be safe

The subject we have been asked to speak on this month comes from a talk given by Elder M. Russell Ballard from the October, 2014 General Conference entitled, “Stay in the Boat and Hold On!” The title of his talk conjures visions of danger and peril, which is precisely what his point is in giving this talk. In order for us to stay safe individually, and as a people, we need to both recognize the dangers in our lives, and also how to keep ourselves safe from harm. I strongly suggest you go to the Conference issue of the Liahona (Ensign) magazine or to and carefully read his talk. Again, the title is “Stay in the Boat and Hold On!”

Note: This was the High Council talk delivered in the Hauula 4th Ward of the Laie, Hawaii Stake in March of 2015.

Elder Ballard begins his talk with a story about a river rafting trip down a particularly dangerous portion of rapids in the Colorado River. For those of you who are unfamiliar with what rapids are, perhaps an explanation is in order. When water flowing over rocks is deep enough, you never even know the rocks are down there. But if the rocks are close enough to the surface, the water must flow around and over them. This causes the water to be extremely turbulent, and falling out of the boat can mean getting crushed and battered on the rocks as the water rages downstream.

It is small wonder then that the river guides gave the participants three main safety rules, “Rule number one: stay in the boat! Rule number two: always wear a life jacket! Rule number three: always hold on with both hands!” He then said again, with even more emphasis, “Above all, remember rule number one: stay in the boat!”

Here in Hawaii we don’t have river rapids. Instead we have riptides, undertows, coral reefs, and deep oceans to deal with. Brigham Young used to refer to the Lord’s Church as “the Old Ship Zion.” The river guides’ rules of safety apply to all of us who sail through this life on the Old Ship Zion.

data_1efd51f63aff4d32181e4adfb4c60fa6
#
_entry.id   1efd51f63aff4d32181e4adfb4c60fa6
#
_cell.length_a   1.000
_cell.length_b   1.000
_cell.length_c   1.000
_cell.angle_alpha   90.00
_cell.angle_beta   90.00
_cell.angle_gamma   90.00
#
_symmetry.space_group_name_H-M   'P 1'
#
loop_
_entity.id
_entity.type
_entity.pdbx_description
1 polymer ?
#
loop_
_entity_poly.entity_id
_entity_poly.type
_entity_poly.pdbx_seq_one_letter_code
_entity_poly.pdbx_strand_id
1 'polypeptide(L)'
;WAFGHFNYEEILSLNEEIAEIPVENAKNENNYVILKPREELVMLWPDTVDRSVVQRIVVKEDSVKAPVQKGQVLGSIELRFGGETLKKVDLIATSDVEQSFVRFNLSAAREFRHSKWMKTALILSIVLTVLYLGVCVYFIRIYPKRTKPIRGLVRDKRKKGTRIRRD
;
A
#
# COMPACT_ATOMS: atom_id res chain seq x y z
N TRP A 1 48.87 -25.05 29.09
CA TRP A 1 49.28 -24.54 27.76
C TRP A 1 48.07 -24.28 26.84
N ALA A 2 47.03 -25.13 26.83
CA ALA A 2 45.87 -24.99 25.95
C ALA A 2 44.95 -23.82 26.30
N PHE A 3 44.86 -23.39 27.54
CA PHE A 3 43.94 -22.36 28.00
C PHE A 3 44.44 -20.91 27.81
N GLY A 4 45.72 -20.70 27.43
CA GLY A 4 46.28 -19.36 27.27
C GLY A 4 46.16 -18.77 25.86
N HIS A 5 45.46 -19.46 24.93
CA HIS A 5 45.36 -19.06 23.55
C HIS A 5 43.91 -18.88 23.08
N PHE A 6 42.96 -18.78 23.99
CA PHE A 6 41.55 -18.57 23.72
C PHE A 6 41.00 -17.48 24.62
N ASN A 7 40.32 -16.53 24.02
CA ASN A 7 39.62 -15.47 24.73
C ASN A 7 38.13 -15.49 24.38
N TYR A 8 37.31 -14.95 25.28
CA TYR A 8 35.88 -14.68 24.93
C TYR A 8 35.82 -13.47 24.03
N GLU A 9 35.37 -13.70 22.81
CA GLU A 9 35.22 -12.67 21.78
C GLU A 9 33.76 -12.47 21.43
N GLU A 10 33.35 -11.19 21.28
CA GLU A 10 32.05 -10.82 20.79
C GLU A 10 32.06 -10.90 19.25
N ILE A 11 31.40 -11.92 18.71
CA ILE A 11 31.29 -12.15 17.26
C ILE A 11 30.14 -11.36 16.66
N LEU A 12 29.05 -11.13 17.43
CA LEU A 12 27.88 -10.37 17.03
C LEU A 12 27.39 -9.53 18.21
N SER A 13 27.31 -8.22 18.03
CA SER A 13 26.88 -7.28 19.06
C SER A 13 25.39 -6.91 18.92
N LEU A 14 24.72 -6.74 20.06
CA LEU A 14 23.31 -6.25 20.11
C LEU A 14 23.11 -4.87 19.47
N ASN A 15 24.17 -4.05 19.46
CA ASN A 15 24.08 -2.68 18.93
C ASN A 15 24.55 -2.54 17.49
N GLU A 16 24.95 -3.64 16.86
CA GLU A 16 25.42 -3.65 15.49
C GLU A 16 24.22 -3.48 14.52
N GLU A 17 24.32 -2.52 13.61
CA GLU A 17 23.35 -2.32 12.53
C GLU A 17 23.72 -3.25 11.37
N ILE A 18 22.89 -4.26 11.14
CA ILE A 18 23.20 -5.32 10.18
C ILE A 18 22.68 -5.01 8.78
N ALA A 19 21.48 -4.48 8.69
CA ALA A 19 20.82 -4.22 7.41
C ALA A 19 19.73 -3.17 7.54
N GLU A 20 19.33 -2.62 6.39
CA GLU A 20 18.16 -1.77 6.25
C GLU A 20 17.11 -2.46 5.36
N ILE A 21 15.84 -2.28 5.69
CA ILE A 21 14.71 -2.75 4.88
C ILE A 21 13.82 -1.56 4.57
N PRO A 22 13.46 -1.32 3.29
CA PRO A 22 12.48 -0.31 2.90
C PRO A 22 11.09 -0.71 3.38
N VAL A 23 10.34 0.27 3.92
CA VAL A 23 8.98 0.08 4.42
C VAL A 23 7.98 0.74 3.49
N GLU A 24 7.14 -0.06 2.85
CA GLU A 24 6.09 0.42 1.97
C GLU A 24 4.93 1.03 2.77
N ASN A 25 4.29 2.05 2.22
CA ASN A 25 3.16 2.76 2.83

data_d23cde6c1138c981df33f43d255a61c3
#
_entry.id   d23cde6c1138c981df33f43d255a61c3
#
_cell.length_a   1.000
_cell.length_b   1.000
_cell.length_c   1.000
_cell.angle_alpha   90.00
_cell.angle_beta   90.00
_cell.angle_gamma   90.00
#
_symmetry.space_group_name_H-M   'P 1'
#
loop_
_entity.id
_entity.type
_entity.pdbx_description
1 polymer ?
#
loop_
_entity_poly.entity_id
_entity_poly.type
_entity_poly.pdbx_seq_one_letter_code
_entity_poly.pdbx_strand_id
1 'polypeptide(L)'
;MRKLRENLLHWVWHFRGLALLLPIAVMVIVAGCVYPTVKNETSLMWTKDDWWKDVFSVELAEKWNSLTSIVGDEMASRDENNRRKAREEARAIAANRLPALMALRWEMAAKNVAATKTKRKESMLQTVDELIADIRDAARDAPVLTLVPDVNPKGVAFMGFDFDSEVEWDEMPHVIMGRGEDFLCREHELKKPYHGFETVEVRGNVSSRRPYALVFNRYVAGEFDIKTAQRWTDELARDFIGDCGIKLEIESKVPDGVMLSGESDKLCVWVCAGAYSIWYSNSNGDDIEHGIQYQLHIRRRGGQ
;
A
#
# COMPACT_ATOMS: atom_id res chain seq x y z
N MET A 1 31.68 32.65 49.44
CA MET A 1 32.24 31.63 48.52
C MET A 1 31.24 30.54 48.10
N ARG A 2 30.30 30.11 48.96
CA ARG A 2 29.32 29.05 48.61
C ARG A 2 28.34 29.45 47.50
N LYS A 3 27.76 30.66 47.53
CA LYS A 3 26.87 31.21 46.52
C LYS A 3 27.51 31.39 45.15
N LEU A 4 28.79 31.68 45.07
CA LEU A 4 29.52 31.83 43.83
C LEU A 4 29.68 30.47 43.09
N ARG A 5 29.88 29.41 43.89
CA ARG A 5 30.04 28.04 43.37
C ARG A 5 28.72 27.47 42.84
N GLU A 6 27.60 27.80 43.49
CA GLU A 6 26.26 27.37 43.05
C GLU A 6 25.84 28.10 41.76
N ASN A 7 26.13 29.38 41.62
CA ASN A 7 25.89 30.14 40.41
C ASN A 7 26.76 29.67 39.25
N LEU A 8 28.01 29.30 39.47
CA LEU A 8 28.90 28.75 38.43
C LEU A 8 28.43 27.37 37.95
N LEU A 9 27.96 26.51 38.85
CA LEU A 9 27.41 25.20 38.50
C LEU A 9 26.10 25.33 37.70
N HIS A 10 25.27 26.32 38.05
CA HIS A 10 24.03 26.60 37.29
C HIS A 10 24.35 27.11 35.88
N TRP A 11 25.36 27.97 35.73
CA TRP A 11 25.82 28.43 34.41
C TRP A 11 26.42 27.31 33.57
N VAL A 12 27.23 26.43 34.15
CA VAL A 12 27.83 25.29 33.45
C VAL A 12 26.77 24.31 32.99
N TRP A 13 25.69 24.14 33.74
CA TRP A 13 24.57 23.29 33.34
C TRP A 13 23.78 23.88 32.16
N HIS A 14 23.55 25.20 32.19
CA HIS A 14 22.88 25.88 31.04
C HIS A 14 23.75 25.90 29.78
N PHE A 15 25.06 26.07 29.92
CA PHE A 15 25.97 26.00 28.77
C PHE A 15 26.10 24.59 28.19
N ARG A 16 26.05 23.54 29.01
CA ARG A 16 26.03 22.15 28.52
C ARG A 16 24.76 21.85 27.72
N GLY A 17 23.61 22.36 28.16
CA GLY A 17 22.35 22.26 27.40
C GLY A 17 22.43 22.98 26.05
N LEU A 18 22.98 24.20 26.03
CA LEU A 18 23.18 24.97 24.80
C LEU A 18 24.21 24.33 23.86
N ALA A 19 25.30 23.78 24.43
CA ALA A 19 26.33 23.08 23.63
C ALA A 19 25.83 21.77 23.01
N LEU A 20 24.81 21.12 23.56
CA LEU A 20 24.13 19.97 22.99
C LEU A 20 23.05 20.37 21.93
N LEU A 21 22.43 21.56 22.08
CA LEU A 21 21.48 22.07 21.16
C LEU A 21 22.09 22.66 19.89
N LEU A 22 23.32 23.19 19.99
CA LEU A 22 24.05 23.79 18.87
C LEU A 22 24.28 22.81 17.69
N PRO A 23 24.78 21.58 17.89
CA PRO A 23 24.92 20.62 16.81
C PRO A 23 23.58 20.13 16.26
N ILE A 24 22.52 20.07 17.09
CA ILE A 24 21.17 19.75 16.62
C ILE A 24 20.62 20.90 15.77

We, as a people, have sailed through many years of relative peace and prosperity. This has given rise to several generations who have only known reasonable popularity and comfort as a member of the Church. But there are storms coming on the horizon, and it is time to revisit the reason we are on this ship. It is time for us to remind ourselves why we are part of Zion, and what will be required of us in the future.

The danger of calm

During times of peace and plenty in the Church some have chosen to jump out and go for a swim in what appear to be calm waters. They figure that as long as they stay within sight of the Church, Zion, they can always swim back and get back onboard. What they discount are the predators swimming beneath them, the heat of the noon-day sun, and the currents that gently draw them away from the Church as they are enjoying the seeming delights of mortality. Some are able to make it back to the ship when they see themselves being swept farther out to sea. Others get turned around and lose their way, never to find their way back. Still others surprisingly find themselves victims of the predators from beneath. They did not heed rule number one: Stay in the boat! Some, unfortunately, also took off their life vests, and tiring from trying to swim the oceans of life on their own, lose their lives by drinking in too much of the world.

The coming storms

The seas of life are becoming choppier. Staying in the boat is more important now than at any other time in the history of the world. What are some of these dangers that approach and are upon us? Elder Ballard said in a mission presidents’ seminar:

Keep the eyes of the mission on the leaders of the Church. … We will not and … cannot lead [you] astray.

“And as you teach your missionaries to focus their eyes on us, teach them to never follow those who think they know more about how to administer the affairs of the Church than … Heavenly Father and the Lord Jesus Christ do” through the priesthood leaders who have the keys to preside.